Ranged Combat functions similarly to melee combat in many regards. Making a ranged attack is a Standard Action, and you use your Attack Roll to check against a target’s Armor Class to determine if you hit or not. As far as the Attack Roll goes, the biggest difference is that Dexterity contributes to the roll by default, rather than Strength, although Strength may still influence the damage rolls of some ranged weapons.
The most obvious difference between melee combat and ranged combat is… well, the range, of course. While characters armed with most melee weapons can attack creatures five feet away (and hence they threaten that much area around themselves), ranged weapons have the ability to deal damage at a considerably greater distance. This distance is somewhat reduced in Pathfinder: Kingmaker as compared to table-top versions of the game.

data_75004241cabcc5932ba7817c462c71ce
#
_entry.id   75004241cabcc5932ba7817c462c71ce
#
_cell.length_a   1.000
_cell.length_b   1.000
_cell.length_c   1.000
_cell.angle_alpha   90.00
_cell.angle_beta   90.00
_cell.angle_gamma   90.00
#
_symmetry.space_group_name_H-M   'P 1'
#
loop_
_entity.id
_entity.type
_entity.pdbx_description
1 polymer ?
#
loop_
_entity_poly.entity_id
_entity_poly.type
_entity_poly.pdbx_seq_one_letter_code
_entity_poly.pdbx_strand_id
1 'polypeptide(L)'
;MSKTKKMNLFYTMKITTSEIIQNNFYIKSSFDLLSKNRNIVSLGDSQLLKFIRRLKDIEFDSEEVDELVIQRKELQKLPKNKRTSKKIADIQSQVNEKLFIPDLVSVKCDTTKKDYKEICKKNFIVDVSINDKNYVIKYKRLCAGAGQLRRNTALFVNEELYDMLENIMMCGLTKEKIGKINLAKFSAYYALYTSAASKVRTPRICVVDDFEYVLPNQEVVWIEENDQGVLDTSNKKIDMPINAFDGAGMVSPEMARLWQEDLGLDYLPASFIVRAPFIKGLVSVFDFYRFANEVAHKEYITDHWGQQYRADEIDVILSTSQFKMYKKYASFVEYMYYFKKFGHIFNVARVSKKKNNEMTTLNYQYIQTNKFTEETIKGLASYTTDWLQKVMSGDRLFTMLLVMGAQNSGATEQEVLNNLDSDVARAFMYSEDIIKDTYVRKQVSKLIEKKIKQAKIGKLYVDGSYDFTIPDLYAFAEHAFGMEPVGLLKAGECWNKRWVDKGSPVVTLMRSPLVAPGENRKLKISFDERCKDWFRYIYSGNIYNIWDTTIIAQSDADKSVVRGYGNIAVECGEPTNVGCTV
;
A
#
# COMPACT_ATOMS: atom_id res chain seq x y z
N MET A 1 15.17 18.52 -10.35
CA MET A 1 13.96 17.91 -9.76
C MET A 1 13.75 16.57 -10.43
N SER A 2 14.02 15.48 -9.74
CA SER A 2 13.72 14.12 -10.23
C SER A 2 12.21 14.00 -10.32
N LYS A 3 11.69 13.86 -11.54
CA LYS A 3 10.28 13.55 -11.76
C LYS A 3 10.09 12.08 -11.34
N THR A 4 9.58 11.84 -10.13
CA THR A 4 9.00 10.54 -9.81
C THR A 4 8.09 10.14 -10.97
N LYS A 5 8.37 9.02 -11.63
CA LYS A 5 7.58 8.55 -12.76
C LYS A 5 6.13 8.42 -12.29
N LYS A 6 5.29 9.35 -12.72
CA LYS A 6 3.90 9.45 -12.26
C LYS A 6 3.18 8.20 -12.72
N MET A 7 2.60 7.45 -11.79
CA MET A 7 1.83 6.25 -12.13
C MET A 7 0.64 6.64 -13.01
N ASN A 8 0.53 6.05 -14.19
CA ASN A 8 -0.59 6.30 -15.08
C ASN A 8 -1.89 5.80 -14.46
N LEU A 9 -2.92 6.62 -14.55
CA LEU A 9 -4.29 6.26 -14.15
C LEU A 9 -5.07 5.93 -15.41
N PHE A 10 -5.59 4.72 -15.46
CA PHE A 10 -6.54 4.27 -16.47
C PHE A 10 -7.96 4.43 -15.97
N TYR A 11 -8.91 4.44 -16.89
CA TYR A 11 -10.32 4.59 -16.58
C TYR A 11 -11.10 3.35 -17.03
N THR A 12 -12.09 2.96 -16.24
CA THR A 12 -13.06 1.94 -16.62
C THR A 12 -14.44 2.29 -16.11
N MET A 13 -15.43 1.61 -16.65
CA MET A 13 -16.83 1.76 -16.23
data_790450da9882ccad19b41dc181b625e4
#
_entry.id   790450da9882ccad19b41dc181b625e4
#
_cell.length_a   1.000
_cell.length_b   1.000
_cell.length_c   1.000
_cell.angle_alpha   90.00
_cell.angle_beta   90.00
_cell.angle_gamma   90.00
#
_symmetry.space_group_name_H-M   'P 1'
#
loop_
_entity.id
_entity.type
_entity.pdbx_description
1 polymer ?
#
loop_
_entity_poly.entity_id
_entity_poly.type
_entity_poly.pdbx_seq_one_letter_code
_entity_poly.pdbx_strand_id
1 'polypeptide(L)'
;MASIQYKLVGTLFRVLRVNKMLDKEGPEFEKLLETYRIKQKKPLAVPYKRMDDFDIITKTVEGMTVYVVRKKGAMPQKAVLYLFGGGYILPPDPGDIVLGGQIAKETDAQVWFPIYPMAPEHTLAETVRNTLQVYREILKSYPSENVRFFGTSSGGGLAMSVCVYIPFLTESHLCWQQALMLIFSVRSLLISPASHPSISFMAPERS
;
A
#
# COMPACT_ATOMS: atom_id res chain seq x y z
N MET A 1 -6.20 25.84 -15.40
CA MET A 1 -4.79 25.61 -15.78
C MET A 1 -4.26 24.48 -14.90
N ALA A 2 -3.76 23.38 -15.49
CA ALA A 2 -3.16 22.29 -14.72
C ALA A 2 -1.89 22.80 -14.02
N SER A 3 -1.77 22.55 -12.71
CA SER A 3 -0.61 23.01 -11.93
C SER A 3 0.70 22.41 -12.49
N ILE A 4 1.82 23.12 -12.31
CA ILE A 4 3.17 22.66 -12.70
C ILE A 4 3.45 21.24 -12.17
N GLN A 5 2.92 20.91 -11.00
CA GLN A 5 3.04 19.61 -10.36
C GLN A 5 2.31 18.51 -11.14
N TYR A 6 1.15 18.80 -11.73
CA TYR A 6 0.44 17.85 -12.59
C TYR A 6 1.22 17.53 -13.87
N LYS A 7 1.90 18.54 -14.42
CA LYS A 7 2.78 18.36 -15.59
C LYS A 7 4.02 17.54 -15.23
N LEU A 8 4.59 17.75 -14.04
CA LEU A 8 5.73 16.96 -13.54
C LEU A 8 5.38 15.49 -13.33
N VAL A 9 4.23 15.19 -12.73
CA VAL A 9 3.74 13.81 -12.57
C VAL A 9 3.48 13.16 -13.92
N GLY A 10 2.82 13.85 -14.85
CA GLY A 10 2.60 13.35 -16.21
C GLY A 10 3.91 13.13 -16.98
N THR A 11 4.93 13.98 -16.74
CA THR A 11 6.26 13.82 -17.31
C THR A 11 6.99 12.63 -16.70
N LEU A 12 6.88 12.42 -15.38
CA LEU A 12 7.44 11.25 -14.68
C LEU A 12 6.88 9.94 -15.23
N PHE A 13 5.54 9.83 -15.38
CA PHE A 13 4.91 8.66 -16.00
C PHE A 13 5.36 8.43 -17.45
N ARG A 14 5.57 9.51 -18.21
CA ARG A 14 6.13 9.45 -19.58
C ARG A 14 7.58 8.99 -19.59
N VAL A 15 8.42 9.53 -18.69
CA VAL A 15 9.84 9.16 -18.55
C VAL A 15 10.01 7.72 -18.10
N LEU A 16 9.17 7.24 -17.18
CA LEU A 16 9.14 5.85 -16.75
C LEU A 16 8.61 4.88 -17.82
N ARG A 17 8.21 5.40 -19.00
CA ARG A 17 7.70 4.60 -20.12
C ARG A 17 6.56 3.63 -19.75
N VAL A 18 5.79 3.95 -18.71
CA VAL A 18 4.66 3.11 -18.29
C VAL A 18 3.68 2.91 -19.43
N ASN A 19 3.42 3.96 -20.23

Unlike melee weapons, ranged weapons are slower, more deliberate, and hence a character with a ranged weapon doesn’t actually threaten any areas - they simply can’t respond to lapses in an enemy’s defense as quickly as an adjacent melee character could. This means that characters armed with ranged weapons cannot normally make Attacks of Opportunity or flank enemies. They can, however, perform Sneak Attacks on enemies who are vulnerable, so long as they’re within thirty feet of the target.
Not only are ranged weapons incapable of taking advantage of opportunities the way that melee weapons can, their use in melee combat constitutes such a vulnerability. Firing a ranged weapon - be it a bow, crossbow, or performing a Ranged Touch Attack with a spell - provokes an Attack of Opportunity. That’s not the only complication when it comes to mixing ranged combat with melee combat, however, as it can be hard to hit your target in the chaotic shuffle that is a proper melee. When shooting at a character engaged in melee combat you take a -4 penalty to your Attack Rolls. This penalty can be negated with the Precise Shot feat, which in turn requires Point-Blank Shot.